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Discussion in 'Shiny Things' started by configurationspace, Mar 19, 2015.
This guy has electrified a number of Townies, which is essentially the same frame as my cruiser.
Did you try conductive glue? http://www.thinkgeek.com/product/b70c/
I didn't try it myself, but I know it exists :)
I would be very hesitant to electrify a bike without suspension and disk brakes. Maybe something light, like 250W front hub?
Nope, no other threads
You don't want to do that. When talking about "conductive" with respect to glues, pastes, films, etc., both electrically and thermally, that actually means "bad insulator." It's significantly better than no connection at all, but not much. Read the specs carefully and compare them to copper and you'll see what I mean.
With the amps a battery pack needs to dish out, "conductive" glue is asking for trouble. Its relatively high resistance will heat up the interconnect and put the entire pack at risk of fire. Or crack and separate over time and compromise the pack. Spot welding is the only way to go.
I like to suffer. But I want a small hidden motor in my frame, so I can make my competitors suffer more.
Personally, I'm aiming to try this with my dc power supply and the transformer from an old microwave to spot-weld the tabs on. .
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How cheap are new electric bikes getting? I remember there was a lot of media behind that fat tire 500 dollar one but that it was too good to be true. So what's out there now? I'm wondering if selling my bike and buying a new one would be worth it VS the hassle of rebuilding it. I do love the thing and have some great memories with it but it just sits in my studio right now and my body hasn't been up to using it much. And last time I could the battery was about half of what it used to be. I can use it around town still but it's range is shrinking by the year.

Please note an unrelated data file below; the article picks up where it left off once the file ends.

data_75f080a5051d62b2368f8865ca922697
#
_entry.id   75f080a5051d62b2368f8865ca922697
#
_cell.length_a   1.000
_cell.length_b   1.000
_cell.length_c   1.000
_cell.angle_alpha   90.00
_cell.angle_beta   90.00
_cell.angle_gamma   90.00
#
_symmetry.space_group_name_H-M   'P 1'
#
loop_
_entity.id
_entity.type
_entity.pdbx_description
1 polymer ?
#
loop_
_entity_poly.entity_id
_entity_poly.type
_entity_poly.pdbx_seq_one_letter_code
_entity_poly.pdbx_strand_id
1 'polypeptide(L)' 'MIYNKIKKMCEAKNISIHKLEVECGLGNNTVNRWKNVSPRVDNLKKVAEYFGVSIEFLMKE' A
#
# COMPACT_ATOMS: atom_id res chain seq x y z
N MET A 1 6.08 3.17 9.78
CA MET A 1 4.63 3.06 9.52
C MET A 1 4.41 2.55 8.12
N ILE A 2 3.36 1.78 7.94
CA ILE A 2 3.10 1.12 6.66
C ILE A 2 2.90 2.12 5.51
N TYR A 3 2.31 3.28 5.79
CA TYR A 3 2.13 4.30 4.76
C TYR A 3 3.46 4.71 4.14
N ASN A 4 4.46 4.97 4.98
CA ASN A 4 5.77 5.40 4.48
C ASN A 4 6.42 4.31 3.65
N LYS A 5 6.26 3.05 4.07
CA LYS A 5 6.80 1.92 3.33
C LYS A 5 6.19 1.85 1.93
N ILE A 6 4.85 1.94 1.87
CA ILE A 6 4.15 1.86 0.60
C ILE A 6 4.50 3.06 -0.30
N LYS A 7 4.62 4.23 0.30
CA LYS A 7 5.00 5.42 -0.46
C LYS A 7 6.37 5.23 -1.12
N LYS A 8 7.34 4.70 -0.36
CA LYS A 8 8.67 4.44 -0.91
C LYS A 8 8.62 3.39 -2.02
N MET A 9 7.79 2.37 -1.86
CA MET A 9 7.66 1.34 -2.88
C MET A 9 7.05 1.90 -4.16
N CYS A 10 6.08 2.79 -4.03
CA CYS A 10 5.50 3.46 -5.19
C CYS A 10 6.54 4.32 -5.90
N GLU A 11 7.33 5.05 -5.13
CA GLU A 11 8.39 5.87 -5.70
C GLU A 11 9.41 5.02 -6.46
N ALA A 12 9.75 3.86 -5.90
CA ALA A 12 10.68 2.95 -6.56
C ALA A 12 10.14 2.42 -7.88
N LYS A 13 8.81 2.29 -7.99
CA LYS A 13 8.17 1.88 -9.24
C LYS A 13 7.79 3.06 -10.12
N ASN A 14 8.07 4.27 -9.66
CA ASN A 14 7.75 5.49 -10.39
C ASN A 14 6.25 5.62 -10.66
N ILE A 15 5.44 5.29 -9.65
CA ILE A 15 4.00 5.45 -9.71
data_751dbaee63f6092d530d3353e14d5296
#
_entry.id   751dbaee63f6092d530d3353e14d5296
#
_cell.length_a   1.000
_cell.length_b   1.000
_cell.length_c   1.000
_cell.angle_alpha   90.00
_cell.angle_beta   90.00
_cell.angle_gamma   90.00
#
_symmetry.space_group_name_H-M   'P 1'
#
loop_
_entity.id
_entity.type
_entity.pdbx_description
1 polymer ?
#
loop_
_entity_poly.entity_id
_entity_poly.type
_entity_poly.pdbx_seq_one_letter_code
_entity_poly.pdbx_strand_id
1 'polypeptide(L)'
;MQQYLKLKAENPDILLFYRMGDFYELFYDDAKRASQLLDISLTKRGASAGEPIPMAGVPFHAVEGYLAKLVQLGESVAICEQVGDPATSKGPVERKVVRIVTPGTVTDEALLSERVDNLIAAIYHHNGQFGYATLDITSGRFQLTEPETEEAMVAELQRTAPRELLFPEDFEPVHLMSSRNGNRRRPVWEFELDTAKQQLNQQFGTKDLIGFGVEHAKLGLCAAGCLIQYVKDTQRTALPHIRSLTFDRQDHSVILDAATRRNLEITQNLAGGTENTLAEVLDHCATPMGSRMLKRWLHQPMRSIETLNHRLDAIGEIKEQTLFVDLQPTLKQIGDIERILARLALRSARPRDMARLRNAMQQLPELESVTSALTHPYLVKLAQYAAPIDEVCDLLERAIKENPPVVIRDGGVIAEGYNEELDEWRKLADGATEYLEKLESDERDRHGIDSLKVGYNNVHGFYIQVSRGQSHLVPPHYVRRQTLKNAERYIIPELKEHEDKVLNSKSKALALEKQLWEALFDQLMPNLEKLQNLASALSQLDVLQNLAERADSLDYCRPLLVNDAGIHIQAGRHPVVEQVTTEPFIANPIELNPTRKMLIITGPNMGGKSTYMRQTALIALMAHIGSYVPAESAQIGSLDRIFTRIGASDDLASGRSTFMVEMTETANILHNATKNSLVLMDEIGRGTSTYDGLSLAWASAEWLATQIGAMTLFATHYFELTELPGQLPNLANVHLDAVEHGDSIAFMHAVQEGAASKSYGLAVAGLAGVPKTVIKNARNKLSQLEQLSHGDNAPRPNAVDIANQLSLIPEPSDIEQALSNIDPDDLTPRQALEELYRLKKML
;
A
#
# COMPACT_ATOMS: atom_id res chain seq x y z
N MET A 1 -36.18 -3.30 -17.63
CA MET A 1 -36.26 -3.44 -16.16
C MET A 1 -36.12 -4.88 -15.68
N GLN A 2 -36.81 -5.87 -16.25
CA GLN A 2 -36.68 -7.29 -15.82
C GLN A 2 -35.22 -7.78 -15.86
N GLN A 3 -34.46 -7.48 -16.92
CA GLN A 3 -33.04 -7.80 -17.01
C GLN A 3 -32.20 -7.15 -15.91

I'd be fine with specs similar to my current one.
Range 20-30 miles
Pedal assist (I do want this since the main point of the bike is to give my legs some low resistance exercise)
Max speed on electricity 18 MPH
That's generally the principle behind regenerative braking. It won't eliminiate recharging, because it consumes energy to work, so you will go slower. But it will make your battteries last longer. Or do someting useful like power a light or someting.
If you take that idea and shrink it, you can squeeze it into the hub, in which case, you have a hub dynamo
I've got this, which is a 14-speed gearbox, a hub dynamo, and a light:
Suspension good, extra weight bad, so it's a trade off. The V brakes on the Electra are so good that I'm having a problem with the back tire spinning on the rim under hard braking.
That one is all over cragislist now as people try to unload it for few $100 profit. https://www.electricbike.com/sondors-fat-2016-review/
Other than that, the battery tech is advancing so fast it makes sense to buy a new one with an external replaceable battery. It seems they coalesced on 2 or 3 designs.
I also find out that I use throttle much more than pedal assist - I can pedal most of the time without an assist, and use the throttle only on steep hills. Also, as I build muscles, I use less and less of it.
Why are people trying to unload the Sondor bikes?
Mr. Bob - the pic of your electra shows an "s" bend in the downtube at the bottom bracket. The Townie's frame has a straight downtube. The Bafang mid drive motor wants a straight downtube. The s curve in your frame is going to stop the motor from rotating up. It's going to contact the frame and sit a low angle, dangling down like the balls of a prize winning stud goat.
A hub drive will work/fit the electra better.
No idea, but check the craigslist, there's several of them at any given moment.
This bike would make an excellent ebike w/ a Bafang BBSHD and Shark battery.
Interesting, thanks for pointing that out.
How do you like that A2B? A shop in Longmont, CO has been selling them for a while and used units are coming onto the market.
Old tech and fairly heavy, and the chain is noisy, but I like it for riding the trails too fast for a bicycle and too slow for a motorcycle :) Big tires and full suspension are great. It will not pull you up the hill without you pedaling. There's no pedal assist, only throttle, which suits me fine. The battery is getting long in the tooth, and replacements are more expensive than what I paid for it used. Overall, would buy again for under $1000.